DRG Category: 391
Mean LOS: 5.1 days
Description MEDICAL: Esophagitis, Gastroenteritis, and Miscellaneous Digestive Disorders with Major CC
Gastritis is any inflammatory process of the mucosal lining of the stomach. The inflammation may be contained within one region or be patchy in many areas. Gastric structure and function are altered in either the epithelial or the glandular components of the gastric mucosa. The inflammation is usually limited to the mucosa, but some forms involve the deeper layers of the gastric wall. Gastritis is classified into acute and chronic forms.
ACUTE. The most common form of acute gastritis is acute hemorrhagic gastritis, also called acute erosive gastritis. The gastric erosions are limited to the mucosa, which have edema and sites of bleeding. Erosions can be diffuse throughout the stomach or localized to the antrum.
CHRONIC. The three forms of chronic inflammation of the gastric mucosa are superficial gastritis, atrophic gastritis, and gastric atrophy. Superficial gastritis, the initial stage in the development of chronic gastritis, leads to red, edematous surface epithelium, small erosions, and decreased mucus content. The gastric glands remain normal. With atrophic gastritis, inflammation extends deeper into the gland area of the mucosa with loss of parietal and chief cells. Atrophic gastritis further develops into the final stage of chronic gastritisgastric atrophy. In this stage, there is a total loss of glandular structure.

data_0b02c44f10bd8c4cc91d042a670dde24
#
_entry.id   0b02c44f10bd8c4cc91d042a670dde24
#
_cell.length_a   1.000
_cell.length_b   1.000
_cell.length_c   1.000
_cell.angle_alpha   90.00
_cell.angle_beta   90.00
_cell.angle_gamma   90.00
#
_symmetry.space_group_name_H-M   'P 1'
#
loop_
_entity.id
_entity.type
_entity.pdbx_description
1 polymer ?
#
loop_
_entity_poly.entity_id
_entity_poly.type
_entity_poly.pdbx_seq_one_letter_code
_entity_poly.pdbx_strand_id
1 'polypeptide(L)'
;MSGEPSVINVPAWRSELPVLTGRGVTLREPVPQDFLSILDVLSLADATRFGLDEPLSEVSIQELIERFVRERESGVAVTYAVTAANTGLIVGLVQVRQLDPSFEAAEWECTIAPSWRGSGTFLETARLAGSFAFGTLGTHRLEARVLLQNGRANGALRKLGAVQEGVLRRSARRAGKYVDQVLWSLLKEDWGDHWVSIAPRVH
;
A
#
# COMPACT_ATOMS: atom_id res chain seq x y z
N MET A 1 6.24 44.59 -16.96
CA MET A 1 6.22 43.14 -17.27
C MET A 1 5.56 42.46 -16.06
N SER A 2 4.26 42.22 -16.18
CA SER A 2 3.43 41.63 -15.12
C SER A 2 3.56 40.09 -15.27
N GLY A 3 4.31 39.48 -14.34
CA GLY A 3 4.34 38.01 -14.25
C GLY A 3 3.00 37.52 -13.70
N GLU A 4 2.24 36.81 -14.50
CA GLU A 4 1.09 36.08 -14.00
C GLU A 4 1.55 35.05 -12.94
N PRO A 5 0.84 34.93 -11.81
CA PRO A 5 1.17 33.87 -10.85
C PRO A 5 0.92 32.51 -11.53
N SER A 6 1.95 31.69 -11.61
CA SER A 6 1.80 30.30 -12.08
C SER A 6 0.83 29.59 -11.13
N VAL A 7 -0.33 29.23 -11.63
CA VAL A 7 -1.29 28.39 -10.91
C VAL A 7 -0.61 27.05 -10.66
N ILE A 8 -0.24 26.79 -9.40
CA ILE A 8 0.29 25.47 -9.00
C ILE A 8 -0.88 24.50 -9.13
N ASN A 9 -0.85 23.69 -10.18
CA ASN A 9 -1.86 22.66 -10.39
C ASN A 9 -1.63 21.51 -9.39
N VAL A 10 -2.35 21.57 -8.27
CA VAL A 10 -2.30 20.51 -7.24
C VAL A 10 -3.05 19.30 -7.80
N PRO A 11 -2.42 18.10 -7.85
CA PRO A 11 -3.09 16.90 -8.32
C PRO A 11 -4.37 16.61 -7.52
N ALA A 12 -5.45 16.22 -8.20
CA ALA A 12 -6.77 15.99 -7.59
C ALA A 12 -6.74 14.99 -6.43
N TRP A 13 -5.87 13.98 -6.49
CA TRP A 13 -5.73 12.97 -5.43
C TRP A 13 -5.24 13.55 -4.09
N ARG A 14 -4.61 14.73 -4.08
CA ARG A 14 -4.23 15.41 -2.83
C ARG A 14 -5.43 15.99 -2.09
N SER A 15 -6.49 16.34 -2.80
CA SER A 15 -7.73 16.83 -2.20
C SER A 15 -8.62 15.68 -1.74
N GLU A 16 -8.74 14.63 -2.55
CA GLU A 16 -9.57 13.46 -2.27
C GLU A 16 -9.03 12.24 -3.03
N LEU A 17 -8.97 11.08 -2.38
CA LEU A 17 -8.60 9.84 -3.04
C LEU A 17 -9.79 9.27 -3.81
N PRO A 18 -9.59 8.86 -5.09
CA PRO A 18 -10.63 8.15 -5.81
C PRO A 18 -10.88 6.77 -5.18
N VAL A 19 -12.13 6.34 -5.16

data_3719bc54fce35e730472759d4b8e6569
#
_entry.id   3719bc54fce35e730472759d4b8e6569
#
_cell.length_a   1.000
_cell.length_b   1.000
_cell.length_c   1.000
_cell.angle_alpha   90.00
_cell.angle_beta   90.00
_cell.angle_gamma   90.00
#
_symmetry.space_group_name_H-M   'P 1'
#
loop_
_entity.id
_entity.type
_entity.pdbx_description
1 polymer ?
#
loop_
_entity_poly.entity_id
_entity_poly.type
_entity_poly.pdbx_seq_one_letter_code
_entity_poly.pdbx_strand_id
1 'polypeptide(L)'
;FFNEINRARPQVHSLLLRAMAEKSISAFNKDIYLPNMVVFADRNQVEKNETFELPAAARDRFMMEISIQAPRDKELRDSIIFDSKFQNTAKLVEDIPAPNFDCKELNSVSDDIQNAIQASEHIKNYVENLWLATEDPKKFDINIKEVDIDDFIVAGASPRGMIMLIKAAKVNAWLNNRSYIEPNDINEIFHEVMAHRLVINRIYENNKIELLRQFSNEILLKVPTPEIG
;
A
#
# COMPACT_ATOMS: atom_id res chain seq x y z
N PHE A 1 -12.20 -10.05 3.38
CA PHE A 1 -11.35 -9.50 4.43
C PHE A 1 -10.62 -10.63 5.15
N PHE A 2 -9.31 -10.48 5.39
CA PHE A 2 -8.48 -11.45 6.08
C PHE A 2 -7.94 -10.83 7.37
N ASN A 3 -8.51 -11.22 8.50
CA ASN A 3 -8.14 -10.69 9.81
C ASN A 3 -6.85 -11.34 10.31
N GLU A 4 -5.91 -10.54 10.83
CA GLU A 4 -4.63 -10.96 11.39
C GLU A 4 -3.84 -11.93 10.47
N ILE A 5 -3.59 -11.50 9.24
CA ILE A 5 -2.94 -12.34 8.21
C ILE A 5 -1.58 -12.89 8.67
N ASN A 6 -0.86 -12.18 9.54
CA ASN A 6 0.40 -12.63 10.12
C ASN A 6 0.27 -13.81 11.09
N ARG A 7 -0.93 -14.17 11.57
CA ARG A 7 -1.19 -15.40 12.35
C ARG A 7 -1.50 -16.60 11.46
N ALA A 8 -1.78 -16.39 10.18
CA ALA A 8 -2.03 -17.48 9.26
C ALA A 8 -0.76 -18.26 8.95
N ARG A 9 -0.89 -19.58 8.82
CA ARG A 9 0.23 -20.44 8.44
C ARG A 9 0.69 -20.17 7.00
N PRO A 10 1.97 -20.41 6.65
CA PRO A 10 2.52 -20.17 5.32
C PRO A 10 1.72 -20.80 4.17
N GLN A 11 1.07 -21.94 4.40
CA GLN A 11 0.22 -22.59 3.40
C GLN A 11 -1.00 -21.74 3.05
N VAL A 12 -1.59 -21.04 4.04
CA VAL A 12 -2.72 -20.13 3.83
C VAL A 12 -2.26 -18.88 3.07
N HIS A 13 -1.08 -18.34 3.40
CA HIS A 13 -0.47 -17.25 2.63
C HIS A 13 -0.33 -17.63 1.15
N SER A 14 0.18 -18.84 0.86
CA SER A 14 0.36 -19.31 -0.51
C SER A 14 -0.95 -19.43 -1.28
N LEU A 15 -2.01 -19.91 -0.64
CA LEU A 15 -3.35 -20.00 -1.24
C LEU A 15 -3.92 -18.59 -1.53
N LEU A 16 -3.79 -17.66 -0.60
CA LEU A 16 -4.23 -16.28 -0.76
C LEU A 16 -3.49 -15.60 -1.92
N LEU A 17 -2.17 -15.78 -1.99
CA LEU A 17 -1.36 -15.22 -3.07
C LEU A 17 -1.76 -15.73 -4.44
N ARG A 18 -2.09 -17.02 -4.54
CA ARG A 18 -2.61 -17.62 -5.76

Chronic gastritis has also been classified as type A and type B. Type A chronic gastritis, the less common form, involves the body of the stomach (fundus) rather than the antrum. Type B gastritis is a more common nonautoimmune inflammation of the lining of the stomach. It primarily involves the antrum but can affect the entire stomach as age increases. Patients with chronic gastritis have an increased risk (10%) for gastric cancer or may develop chronic iron deficiency. Untreated gastritis can also lead to hemorrhage and shock, gastric perforation, gastrointestinal (GI) obstruction, and peritonitis.
Alkaline reflux gastritis is inflammation caused by reflux of bile and pancreatic secretions that disrupt the mucosal layer of the stomach and lead to burning epigastric pain, nausea, and emesis. Alkaline reflux gastritis is a known complication of the Billroth II gastrojejunostomy surgical procedure.
Gastritis has been found in Diseases and Disorders
If you are a registered user, please login below.
If not, learn more about gaining full access.
- Try and Buy
- Nursing Central puts five fully integrated references at your fingertips on mobile devices and the web. See how Nursing Central works by clicking the sample entries below or purchase a subscription for the web and your mobile device.
View these free topics online now.